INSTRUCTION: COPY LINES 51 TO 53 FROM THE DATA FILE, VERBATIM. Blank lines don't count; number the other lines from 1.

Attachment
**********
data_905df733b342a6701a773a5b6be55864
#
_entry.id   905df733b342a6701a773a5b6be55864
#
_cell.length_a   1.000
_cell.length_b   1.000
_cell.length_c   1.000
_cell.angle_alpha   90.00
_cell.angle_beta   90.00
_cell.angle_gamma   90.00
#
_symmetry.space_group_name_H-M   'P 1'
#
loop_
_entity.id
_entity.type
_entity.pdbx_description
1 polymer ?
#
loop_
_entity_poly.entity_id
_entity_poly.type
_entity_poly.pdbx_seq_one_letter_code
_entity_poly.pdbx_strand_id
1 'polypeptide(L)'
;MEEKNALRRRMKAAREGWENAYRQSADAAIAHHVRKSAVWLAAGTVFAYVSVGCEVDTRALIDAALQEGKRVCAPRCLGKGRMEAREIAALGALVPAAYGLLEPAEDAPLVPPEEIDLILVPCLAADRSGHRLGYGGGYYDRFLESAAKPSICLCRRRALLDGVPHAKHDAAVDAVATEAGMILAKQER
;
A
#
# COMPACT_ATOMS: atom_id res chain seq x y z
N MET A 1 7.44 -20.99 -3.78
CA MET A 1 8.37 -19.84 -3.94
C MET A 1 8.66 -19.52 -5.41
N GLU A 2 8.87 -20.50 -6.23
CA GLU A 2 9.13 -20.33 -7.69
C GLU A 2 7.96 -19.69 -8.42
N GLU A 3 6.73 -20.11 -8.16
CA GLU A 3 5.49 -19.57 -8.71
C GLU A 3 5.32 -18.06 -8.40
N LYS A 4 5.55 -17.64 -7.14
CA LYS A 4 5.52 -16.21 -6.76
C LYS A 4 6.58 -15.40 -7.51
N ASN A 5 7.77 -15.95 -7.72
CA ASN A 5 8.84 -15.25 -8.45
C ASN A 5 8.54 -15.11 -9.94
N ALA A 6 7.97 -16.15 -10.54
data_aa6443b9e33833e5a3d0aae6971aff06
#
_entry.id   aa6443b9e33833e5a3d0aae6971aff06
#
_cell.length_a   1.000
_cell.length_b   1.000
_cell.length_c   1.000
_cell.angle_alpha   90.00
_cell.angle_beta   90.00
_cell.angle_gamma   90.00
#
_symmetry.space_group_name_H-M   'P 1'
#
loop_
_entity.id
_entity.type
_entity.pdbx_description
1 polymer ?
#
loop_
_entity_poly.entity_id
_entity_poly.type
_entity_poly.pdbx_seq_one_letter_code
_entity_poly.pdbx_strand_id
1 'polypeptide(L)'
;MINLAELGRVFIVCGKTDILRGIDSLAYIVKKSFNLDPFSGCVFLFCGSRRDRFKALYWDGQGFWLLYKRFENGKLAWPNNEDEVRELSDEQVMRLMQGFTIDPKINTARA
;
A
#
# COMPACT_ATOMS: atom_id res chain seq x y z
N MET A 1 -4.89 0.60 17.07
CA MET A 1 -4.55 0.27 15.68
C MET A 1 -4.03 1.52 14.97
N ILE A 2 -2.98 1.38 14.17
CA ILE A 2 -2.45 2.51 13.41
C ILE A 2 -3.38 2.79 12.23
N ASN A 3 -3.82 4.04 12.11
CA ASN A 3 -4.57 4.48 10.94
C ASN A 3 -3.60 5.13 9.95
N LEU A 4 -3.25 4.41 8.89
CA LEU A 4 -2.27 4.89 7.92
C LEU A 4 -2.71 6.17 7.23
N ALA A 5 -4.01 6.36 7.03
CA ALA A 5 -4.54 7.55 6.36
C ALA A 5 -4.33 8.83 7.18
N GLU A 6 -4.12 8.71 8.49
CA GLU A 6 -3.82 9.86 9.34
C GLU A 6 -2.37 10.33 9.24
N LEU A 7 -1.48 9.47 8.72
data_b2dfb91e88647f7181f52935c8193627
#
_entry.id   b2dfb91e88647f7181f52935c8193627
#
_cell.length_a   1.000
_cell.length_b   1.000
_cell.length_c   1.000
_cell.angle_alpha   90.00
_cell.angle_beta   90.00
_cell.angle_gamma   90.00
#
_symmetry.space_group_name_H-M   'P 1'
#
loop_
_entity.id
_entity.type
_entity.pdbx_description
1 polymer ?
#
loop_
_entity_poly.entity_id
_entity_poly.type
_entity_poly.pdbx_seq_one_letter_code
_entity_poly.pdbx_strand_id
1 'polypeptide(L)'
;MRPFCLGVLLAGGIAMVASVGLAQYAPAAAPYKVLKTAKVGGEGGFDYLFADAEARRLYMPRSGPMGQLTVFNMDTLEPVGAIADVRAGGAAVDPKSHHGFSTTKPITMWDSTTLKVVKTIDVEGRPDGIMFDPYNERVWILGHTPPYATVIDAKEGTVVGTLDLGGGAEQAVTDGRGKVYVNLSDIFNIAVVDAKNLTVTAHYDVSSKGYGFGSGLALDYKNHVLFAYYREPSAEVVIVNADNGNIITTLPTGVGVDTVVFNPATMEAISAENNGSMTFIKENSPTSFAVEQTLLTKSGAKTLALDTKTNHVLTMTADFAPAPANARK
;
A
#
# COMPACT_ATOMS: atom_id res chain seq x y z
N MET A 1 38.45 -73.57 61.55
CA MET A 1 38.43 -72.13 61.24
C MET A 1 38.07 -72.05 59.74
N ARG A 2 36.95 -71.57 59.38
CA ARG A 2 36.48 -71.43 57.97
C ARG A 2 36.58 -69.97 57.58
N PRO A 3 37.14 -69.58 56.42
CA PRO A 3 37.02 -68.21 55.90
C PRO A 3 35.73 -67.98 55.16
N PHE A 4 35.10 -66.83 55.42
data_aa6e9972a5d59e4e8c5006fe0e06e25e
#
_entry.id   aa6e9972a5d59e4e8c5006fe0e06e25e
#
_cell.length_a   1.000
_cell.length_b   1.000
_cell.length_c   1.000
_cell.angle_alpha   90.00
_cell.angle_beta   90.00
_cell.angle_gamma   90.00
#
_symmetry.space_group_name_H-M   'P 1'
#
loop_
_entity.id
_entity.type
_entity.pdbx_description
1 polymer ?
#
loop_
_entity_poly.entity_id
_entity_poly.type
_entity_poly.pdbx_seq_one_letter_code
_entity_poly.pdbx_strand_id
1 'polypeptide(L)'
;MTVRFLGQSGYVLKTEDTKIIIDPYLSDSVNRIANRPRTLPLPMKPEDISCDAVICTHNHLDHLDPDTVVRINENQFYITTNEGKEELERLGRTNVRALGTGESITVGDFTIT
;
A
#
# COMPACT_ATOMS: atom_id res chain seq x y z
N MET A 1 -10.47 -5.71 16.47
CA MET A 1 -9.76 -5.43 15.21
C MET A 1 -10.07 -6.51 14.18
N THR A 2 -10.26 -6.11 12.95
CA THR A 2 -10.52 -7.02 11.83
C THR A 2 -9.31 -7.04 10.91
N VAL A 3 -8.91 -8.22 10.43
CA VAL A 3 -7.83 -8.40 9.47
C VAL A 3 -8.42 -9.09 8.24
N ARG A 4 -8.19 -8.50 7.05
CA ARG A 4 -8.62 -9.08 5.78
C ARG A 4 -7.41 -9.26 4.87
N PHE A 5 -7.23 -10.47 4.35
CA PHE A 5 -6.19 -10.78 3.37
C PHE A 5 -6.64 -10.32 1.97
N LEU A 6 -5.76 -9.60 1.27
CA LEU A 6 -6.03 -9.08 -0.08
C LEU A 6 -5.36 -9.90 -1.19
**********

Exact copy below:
_cell.length_a   1.000
_cell.length_b   1.000
_cell.length_c   1.000